Telemetry, what is it about?
Microsoft has quite a bit of information here about its new telemetry data system for SCCM here:
Below are my findings and additions to that documentation that people are inquiring about, but let me start off with the why, of it all. The new Configuration Manager comes with a brand new servicing mechanism. You should be aware by now that Windows 10 comes with a pretty high release cadence (a new Windows every 4 months). To keep up with that pace, Configuration Manager is planned to follow suit, and more or less follow that same cadence. Now, quite some people are skeptic about that increased cadence and the impact on the different products quality. To answer the challenges that come with this increased pace Microsoft plans to ship fast / fix fast, and that’s were telemetry comes in.
The general idea is to find the setups and “modus operandi” that are frequently used by a large set of customers and use those in testing. Additionally, the telemetry data should prove to be a shortcut to get troubleshooting data to the product team. In other words, sharing data on the way you use the product should be in your own interest.
The Hashing of data
Sounds good, but am I supposed to just trust Microsoft in collecting data from my environment that might be privacy sensitive? Well, yes and no. Microsoft takes privacy extremely serious, and so does the Configuration Manager product team. The product team has, IMHO, very good reasons to make sure the data they collect isn’t cataloged as privacy sensitive, as doing so would introduce them to a drastically increased involvement of both legal and auditing, as for any Microsoft service that holds privacy sensitive data. To keep the level of scrutiny they’d have to go through in check, the ConfigMgr team starts off with anonymizing the data. They do that by hashing some of the data, so that any privacy sensitive data isn’t readable to them.
And that’s where some of the challenges come in for customers that are privacy sensitive and/or have auditing breath down their neck. This hashed data isn’t readable to them either, which worries some of them, as they don’t know what they are sending out. Below I’ll explain, for all the hashed values I found in telemetry results so far how you can make the data human readable alongside the hash so that you can control what the data you are sending out actually means.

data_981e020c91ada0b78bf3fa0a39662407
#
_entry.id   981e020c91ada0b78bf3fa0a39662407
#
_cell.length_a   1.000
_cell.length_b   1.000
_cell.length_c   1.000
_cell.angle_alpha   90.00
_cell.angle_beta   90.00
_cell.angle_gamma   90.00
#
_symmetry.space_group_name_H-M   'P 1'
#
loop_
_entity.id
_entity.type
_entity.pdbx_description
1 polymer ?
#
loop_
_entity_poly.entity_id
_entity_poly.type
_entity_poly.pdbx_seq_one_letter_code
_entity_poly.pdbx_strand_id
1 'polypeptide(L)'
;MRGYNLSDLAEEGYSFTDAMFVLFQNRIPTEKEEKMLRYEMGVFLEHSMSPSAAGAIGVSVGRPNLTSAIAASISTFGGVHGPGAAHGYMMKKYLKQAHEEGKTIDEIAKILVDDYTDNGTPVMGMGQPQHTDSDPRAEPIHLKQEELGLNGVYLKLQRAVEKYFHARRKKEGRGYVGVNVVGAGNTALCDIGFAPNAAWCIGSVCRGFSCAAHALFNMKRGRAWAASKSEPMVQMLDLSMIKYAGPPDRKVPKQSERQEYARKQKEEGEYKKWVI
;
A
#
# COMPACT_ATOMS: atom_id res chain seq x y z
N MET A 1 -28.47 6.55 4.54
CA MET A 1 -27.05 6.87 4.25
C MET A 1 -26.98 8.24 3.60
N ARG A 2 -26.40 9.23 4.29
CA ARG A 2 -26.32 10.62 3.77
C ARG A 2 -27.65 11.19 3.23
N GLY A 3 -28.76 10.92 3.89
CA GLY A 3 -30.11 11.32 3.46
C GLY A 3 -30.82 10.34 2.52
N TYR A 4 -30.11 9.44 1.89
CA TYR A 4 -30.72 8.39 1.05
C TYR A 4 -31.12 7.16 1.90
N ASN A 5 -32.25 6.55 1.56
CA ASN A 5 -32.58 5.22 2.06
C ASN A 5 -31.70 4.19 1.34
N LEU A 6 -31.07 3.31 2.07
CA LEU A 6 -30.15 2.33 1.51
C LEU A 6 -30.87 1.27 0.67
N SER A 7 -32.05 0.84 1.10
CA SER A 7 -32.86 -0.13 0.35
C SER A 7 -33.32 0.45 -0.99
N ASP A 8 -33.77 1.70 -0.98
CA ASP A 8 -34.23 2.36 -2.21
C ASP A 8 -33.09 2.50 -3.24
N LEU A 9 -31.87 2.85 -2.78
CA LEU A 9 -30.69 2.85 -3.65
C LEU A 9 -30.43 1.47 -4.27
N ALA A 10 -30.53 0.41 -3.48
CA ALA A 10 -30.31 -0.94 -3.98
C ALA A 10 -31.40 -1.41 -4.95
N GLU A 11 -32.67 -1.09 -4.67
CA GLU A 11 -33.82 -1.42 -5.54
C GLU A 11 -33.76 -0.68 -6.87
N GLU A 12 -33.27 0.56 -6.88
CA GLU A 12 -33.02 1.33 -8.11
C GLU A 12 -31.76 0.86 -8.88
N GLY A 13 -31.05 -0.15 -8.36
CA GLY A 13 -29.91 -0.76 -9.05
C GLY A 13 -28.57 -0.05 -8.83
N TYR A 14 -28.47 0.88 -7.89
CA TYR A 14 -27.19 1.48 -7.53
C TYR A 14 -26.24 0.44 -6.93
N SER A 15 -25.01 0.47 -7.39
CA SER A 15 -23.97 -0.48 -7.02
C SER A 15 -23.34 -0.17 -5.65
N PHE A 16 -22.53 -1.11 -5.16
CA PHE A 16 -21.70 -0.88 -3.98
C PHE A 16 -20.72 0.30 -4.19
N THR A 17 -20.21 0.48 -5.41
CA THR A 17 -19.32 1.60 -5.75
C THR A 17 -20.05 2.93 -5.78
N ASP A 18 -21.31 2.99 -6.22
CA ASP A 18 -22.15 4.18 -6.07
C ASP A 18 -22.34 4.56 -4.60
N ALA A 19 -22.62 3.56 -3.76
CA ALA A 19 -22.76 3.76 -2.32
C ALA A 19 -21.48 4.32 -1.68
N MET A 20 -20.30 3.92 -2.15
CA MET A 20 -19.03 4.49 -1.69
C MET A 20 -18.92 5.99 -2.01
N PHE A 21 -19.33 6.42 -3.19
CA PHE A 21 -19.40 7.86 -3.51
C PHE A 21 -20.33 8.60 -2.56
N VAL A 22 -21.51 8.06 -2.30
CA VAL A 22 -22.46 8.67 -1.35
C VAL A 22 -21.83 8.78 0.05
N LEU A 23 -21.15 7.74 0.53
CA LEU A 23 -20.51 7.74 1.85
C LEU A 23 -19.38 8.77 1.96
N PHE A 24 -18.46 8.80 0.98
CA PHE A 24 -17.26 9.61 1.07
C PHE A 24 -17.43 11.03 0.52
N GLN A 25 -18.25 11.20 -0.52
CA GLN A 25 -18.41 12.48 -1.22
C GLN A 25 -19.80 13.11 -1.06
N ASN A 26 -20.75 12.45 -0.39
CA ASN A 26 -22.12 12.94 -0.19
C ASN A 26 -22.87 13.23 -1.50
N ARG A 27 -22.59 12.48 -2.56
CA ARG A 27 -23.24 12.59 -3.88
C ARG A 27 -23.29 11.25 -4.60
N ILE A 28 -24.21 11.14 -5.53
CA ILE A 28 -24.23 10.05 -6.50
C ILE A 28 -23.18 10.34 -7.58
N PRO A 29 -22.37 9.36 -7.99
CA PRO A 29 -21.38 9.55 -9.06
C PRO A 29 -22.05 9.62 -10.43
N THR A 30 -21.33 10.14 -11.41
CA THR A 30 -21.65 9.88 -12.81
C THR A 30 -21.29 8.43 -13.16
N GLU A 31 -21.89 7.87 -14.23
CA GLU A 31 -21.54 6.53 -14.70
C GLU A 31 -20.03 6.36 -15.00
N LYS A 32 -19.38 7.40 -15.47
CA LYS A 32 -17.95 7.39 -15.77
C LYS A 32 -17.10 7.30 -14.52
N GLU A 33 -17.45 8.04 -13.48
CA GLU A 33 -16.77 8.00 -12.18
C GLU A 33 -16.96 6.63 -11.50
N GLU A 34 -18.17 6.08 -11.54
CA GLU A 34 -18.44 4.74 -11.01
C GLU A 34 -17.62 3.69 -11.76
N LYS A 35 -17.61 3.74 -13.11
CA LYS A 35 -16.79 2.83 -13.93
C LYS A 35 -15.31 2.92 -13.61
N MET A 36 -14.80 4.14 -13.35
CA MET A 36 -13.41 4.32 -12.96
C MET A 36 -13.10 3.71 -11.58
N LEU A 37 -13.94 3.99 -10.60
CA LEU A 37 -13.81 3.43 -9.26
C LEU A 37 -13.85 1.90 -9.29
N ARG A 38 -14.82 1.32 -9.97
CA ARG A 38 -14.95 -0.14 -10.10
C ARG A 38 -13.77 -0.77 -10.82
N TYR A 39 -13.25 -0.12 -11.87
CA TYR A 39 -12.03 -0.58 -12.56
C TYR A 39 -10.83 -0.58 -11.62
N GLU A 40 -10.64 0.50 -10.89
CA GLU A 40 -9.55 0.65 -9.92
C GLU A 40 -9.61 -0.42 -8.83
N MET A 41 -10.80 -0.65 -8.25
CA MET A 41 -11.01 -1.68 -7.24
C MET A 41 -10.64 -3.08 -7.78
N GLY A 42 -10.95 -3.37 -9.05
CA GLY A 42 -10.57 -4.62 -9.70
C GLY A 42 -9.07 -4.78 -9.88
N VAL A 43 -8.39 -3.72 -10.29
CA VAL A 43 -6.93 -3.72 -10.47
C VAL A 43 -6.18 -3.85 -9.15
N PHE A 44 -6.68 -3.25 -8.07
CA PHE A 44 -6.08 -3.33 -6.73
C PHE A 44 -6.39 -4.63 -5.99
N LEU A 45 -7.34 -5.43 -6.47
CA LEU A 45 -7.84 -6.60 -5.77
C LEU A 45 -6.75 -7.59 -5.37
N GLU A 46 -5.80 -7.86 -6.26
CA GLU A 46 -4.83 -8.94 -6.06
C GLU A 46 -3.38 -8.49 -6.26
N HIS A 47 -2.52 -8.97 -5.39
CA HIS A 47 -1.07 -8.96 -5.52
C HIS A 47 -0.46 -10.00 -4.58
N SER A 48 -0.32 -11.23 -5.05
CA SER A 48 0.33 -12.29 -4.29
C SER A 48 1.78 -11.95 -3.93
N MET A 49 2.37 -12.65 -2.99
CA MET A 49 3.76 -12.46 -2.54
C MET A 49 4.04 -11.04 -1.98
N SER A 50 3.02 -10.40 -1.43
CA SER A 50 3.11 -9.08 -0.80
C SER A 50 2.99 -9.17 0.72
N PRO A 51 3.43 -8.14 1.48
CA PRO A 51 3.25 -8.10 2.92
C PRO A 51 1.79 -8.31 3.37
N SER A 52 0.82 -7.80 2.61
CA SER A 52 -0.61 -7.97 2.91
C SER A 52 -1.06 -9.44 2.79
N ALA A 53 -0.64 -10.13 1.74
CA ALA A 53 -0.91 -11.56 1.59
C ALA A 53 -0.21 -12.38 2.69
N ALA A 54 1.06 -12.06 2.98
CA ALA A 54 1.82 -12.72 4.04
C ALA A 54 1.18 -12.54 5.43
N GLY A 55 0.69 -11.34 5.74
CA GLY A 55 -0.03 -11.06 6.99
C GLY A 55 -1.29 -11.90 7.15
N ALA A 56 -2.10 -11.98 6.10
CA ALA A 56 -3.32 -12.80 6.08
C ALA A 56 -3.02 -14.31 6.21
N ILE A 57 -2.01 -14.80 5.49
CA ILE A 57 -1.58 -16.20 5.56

The telemetry table contains the names and id’s of the stored procedures that are responsible for collecting the telemetry data. In the environments that I’ve verified this on, there are 150 stored procedures lists in the telemetry table. You can have a look at this info by running the following query
SELECT * FROM Telemetry ORDER BY NAME
The results are stored in a table called TEL_telemetryresults. You can look at your own results by running the following query
SELECT * FROM TEL_TelemetryResults
Depending upon the level of data you’ve chosen you should see a number of rows returned. There should be one thing that catches your eye quite swiftly. As you can see in the screenshot below each row has a results column that ends with a returning hash. Which opens up the very first question, what is this hash all about?
Well this particular hash is used to correlate data between the different rows in your telemetry results so the product team can store all data coming from one customer together. Given the introduction they need a way to do that without making your company name or anything similar that could identify your environment, and hence they need to anonymize the data. Now, every Configuration Manager environment has a randomly generated hierarchy id that could be used for this purpose. But even that wasn’t anonymous enough for the Configuration Manager product team. To anonymize the data they’ve chosen to hash that hierarchy id using SHA256.
You can get your own hierarchy id and the accompanying hash to validate this data by running the following query:
DECLARE @CMid AS NVARCHAR(max) SELECT @CMId = dbo.fnConvertBinaryToBase64String( dbo.fnMDMCalculateHash(CONVERT(VARBINARY(MAX), [dbo].fnGetHierarchyID()), 'SHA256')) DECLARE @hierarchyid AS NVARCHAR(max) SELECT @hierarchyid = [dbo].[fnGetHierarchyID]() SELECT @hierarchyid AS Hierarchyid ,@CMId AS Hash